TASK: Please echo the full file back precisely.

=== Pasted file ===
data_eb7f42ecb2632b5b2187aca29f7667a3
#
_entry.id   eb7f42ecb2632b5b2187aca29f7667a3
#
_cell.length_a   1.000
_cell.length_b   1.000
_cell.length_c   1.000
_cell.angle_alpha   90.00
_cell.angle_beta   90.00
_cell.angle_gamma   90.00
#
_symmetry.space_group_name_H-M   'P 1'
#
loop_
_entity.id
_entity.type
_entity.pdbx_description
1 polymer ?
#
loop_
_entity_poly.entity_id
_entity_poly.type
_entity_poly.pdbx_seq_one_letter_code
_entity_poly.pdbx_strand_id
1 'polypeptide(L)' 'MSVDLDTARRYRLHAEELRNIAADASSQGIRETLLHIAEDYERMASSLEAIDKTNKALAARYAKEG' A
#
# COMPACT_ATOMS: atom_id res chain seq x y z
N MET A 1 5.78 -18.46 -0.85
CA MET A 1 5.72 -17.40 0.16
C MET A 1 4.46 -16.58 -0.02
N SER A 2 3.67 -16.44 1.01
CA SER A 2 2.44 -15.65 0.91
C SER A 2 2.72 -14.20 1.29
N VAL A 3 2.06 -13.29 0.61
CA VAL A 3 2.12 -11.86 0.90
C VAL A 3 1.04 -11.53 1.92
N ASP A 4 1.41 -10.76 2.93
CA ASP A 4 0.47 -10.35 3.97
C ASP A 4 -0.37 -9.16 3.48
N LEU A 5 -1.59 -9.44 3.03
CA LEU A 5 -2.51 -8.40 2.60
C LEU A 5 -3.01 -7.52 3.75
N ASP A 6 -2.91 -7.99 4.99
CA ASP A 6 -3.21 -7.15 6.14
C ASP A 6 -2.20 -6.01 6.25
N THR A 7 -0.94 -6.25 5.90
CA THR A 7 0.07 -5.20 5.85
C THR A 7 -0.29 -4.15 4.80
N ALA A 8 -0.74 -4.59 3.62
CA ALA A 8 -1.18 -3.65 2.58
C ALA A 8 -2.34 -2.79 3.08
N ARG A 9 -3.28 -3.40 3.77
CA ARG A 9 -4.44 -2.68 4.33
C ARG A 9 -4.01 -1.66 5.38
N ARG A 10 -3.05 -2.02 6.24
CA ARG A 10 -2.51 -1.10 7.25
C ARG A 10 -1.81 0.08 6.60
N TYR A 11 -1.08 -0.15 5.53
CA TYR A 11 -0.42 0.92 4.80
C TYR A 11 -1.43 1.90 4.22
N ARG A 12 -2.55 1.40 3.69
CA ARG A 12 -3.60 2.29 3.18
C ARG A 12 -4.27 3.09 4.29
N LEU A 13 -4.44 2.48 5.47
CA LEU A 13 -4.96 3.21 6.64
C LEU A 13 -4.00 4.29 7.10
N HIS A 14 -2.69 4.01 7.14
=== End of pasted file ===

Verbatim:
data_eb7f42ecb2632b5b2187aca29f7667a3
#
_entry.id   eb7f42ecb2632b5b2187aca29f7667a3
#
_cell.length_a   1.000
_cell.length_b   1.000
_cell.length_c   1.000
_cell.angle_alpha   90.00
_cell.angle_beta   90.00
_cell.angle_gamma   90.00
#
_symmetry.space_group_name_H-M   'P 1'
#
loop_
_entity.id
_entity.type
_entity.pdbx_description
1 polymer ?
#
loop_
_entity_poly.entity_id
_entity_poly.type
_entity_poly.pdbx_seq_one_letter_code
_entity_poly.pdbx_strand_id
1 'polypeptide(L)' 'MSVDLDTARRYRLHAEELRNIAADASSQGIRETLLHIAEDYERMASSLEAIDKTNKALAARYAKEG' A
#
# COMPACT_ATOMS: atom_id res chain seq x y z
N MET A 1 5.78 -18.46 -0.85
CA MET A 1 5.72 -17.40 0.16
C MET A 1 4.46 -16.58 -0.02
N SER A 2 3.67 -16.44 1.01
CA SER A 2 2.44 -15.65 0.91
C SER A 2 2.72 -14.20 1.29
N VAL A 3 2.06 -13.29 0.61
CA VAL A 3 2.12 -11.86 0.90
C VAL A 3 1.04 -11.53 1.92
N ASP A 4 1.41 -10.76 2.93
CA ASP A 4 0.47 -10.35 3.97
C ASP A 4 -0.37 -9.16 3.48
N LEU A 5 -1.59 -9.44 3.03
CA LEU A 5 -2.51 -8.40 2.60
C LEU A 5 -3.01 -7.52 3.75
N ASP A 6 -2.91 -7.99 4.99
CA ASP A 6 -3.21 -7.15 6.14
C ASP A 6 -2.20 -6.01 6.25
N THR A 7 -0.94 -6.25 5.90
CA THR A 7 0.07 -5.20 5.85
C THR A 7 -0.29 -4.15 4.80
N ALA A 8 -0.74 -4.59 3.62
CA ALA A 8 -1.18 -3.65 2.58
C ALA A 8 -2.34 -2.79 3.08
N ARG A 9 -3.28 -3.40 3.77
CA ARG A 9 -4.44 -2.68 4.33
C ARG A 9 -4.01 -1.66 5.38
N ARG A 10 -3.05 -2.02 6.24
CA ARG A 10 -2.51 -1.10 7.25
C ARG A 10 -1.81 0.08 6.60
N TYR A 11 -1.08 -0.15 5.53
CA TYR A 11 -0.42 0.92 4.80
C TYR A 11 -1.43 1.90 4.22
N ARG A 12 -2.55 1.40 3.69
CA ARG A 12 -3.60 2.29 3.18
C ARG A 12 -4.27 3.09 4.29
N LEU A 13 -4.44 2.48 5.47
CA LEU A 13 -4.96 3.21 6.64
C LEU A 13 -4.00 4.29 7.10
N HIS A 14 -2.69 4.01 7.14